Monthly Archives: September 2011

Paul Twivy and David Robinson at the YSM Summit

Today’s Your Square Mile summit – reported here – heard a wide range of presentations from national organisations as well as those involved in local projects. Knowing that these were all being video’d, and will be available later, I took a different tack and invited YSM chief executive Paul Twivy to pop outside and have a chat on camera with long-time friend and adviser David Robinson OBE.

David co-founded the East London-based Community Links back in 1977, and has enormous experience both locally in Newham, and on national bodies. He gave the closing presentation at the summit, with a strong endorsement of YSM.

In the conversation you’ll hear Paul and David talk about the need to make connections between communities, and encourage people to share and adopt ideas across communities for creative local action, and much else.

There’s a good joke from David about a young child being told that the Equator was an imaginary line on the map, and hearing “lion”. We are too fearful of imaginary lions patrolling the borders between our communities.

Both Paul and David agree on then importance of the involvement of business – and that it is often and small and medium size enterprises who have most to contribute because they are closer to the community.

The recent riots may have offered a warning to bigger brands that while they have local presence, and large numbers of customers, they would be wise to develop stronger affinities with their local communities.

I hope to feature more from the Summit next week, including a presentation from YSM MD on the new digital platform, mentioned here.

Update: the new Your Square Mile site is live, and I’ve posted an update and interview with Jamie Cowen, YSM MD on my personal site.

Your Square Mile National Summit

I’m with John Popham in Birmingham reporting from the Your Square Mile National Summit, where more than 100 people are sharing experience from the local pilot projects that have been running this year around the UK. More on the pilots and YSM on their site.

As well as updates from the pilots, there are surgeries on fundraising, local ownership of community assets, setting up a community shop, and local online communities.

Your Square Mile is one of the major partners in the Big Lottery Fund’s People Powered Change, and I have reported past developments at socialreporter.com. I’ll be talking later in the day with chief executive Paul Twivy and others in the team to get an update on developments. Meanwhile you can follow #ysmbrum tweets here from the the event.

 

 

 

 

New media and networking for People Powered Change

Over the next few months social reporters David Wilcox (that’s me), John Popham, and network specialist Drew Mackie, will be are exploring with Big Lottery Fund how people can best share stories about community-led action through events and networking, using a mix of media.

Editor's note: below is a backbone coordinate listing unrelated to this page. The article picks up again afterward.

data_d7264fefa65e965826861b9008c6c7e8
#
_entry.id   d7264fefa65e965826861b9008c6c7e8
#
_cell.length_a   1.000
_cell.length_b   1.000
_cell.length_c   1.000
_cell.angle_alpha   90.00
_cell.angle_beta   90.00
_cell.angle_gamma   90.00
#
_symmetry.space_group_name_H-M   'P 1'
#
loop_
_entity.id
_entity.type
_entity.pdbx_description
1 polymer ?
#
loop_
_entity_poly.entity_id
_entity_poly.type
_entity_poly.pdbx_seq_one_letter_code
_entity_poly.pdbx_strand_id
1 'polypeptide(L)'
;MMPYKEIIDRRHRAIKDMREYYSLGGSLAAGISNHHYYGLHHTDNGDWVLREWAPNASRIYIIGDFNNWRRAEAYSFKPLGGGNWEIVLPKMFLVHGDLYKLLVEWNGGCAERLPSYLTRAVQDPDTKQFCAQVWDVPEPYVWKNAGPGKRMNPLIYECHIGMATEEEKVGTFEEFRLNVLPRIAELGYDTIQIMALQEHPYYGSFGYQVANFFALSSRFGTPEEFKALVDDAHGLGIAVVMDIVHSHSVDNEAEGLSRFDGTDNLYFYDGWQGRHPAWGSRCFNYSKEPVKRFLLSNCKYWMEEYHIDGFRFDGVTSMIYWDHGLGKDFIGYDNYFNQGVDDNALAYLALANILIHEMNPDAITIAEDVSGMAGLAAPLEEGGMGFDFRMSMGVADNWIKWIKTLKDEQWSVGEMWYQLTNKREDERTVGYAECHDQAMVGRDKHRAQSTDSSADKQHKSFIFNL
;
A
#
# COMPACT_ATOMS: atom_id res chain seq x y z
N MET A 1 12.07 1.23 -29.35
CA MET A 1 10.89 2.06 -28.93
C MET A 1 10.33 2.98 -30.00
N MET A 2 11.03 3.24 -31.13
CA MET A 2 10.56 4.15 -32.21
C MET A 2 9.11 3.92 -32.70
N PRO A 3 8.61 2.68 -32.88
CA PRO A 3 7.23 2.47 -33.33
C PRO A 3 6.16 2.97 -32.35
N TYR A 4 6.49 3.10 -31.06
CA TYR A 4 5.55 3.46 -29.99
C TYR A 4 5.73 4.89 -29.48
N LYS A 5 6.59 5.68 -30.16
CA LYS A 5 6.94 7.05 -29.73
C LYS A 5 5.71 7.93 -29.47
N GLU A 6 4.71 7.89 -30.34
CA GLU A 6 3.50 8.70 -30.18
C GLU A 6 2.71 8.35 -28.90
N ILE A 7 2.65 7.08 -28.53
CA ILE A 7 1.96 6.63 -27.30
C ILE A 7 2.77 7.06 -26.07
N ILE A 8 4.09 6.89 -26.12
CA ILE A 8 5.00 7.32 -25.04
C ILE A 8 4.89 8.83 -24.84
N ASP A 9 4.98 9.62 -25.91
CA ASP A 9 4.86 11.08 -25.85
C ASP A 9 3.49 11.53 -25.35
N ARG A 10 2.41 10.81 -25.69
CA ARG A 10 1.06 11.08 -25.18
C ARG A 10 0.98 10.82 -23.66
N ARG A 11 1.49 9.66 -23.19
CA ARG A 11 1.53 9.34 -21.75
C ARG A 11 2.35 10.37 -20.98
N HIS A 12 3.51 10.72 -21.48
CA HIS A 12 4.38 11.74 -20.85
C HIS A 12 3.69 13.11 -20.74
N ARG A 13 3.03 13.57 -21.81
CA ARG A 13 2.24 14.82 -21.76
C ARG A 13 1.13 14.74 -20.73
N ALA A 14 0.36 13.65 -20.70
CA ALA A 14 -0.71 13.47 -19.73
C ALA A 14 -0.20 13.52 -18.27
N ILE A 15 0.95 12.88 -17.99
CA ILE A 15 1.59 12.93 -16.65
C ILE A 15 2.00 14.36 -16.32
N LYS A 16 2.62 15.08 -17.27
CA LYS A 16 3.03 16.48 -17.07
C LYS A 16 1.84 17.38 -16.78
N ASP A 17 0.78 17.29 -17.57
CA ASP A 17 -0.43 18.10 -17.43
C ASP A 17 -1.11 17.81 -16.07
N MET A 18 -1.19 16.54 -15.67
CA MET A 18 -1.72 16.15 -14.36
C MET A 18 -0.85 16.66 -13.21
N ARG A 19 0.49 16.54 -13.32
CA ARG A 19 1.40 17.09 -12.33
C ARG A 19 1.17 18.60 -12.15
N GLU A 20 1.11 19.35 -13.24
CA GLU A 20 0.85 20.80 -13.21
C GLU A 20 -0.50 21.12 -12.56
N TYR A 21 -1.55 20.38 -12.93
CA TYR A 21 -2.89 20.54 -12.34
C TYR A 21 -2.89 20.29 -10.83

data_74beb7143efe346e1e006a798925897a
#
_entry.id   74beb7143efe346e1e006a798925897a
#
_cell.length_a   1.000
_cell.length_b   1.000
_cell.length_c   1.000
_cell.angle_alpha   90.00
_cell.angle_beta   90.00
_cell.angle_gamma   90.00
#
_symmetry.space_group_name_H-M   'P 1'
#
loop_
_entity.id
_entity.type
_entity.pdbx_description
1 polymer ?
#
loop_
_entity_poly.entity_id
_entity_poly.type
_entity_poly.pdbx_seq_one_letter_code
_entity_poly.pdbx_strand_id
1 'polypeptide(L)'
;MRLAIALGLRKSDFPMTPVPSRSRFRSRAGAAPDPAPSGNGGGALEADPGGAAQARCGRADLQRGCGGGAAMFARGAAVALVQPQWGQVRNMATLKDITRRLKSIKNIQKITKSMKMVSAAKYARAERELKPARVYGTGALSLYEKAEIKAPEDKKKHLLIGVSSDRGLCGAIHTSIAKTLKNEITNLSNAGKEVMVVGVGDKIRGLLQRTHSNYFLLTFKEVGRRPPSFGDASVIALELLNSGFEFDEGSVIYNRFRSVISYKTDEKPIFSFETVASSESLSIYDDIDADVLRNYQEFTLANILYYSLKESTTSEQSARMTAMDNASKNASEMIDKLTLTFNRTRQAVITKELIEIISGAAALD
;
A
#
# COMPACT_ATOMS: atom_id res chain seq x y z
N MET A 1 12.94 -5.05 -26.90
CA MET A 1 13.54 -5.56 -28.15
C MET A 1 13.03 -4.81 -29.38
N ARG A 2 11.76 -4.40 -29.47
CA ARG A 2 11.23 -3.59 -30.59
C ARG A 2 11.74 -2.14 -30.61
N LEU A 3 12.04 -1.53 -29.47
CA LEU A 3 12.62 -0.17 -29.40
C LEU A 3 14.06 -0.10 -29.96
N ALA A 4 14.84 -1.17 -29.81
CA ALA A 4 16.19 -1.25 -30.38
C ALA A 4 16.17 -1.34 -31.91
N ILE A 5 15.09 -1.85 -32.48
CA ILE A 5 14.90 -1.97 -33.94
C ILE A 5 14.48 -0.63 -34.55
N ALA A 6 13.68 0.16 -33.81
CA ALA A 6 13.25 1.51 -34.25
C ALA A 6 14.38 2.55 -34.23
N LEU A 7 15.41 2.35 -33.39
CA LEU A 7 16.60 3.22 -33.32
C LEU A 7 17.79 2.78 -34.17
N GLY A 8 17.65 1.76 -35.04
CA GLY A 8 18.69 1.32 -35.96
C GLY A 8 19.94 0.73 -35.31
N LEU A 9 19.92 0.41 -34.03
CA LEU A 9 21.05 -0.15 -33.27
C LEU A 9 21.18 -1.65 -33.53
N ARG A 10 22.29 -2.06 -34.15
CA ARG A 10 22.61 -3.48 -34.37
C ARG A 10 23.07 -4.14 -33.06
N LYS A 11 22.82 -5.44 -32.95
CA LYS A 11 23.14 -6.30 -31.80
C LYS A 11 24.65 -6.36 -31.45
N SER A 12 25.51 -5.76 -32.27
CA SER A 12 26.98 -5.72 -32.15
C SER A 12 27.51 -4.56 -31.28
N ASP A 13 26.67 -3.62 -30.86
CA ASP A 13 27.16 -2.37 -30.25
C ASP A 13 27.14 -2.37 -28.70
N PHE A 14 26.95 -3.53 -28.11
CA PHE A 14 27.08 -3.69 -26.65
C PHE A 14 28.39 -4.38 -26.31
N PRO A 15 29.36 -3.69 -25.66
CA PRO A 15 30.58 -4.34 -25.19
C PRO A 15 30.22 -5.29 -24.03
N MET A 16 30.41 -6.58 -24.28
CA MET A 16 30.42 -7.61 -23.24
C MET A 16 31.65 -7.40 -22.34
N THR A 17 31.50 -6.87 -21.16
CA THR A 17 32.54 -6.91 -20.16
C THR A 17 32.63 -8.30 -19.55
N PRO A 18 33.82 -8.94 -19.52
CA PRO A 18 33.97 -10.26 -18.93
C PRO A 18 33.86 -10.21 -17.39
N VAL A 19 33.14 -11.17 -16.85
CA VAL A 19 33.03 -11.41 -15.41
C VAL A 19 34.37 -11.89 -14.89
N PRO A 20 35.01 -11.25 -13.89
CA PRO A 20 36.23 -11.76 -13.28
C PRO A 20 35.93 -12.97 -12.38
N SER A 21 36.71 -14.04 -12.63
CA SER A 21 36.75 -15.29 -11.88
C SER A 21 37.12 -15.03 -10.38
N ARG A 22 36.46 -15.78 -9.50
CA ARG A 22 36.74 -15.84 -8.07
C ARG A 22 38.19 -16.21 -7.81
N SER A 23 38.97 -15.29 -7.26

We’ll be doing that as rather junior partners in BIG’s People Powered Change programme. That’s the banner for millions of pounds of funding in England to support action by local groups, and national initiatives. You can see the rather more substantial partners here.

The three of us have worked in this field for some time, and naturally we are rather excited to be able to bring our ideas and experience to the programme. It’s a little daunting, but fortunately we’ll mainly be amplifying the activities of others through the social reporter role of making sense, joining up and helping out – as I explain in general terms here.

The idea of working with BIG came up because there’s some terrific examples of community reporting on the ground, like People’s Voice Media, major initiatives supported by BIG like Your Square Mile, and the Media Trust news hubs, independent initiatives like Our Society … plus scores of others … but often people don’t know what the others are doing.

Great stories are missed, work is duplicated, and there’s much grumbling about the people who can make it breakfast launches in London getting an unfair slice of the action through well-honed networking skills.  I was cheeky enough to write that People Powered Change needs ppchange communications, and it seems that BIG agrees.

More specifically, we’ve agreed that “over the next few months we will be:

  • mapping the national networks that help people share and collaborate
  • showing how social media can extend events beyond those in the room
  • promoting examples of reporting that help give citizens and local groups a stronger voice
  • reporting ourselves on some key events and activities

“As well as showing some great examples of what’s happening, Social Reporters will work with BIG and others to strengthen existing networks and build new ones”.

I’ve provided this background, including links to somewhat critical pieces, because John and I will be doing something of a balancing act. On the one hand we’ll be playing the traditional reporter role of questioning and challenging, while on the other looking for potential collaborations rather than conflicts, celebrations rather than crises.

We are hugely grateful to BIG for supporting the experiment. We’ll be blogging here about the People Powered Change work, and also about anything else that might be relevant.

Drew will be working on the mapping of networks, drawing on many years of experience documented here. John will be … well, I’ll let him explain in a further post. Past exploits are here.

Thanks to our friends at Ruralnet Futures for setting this blog up so quickly. It’s rather plain at present, but we’ll be adding more features and a wiki, with lots of photos and videos, and invitations to join in.

Meanwhile do drop a comment, or get in touch here.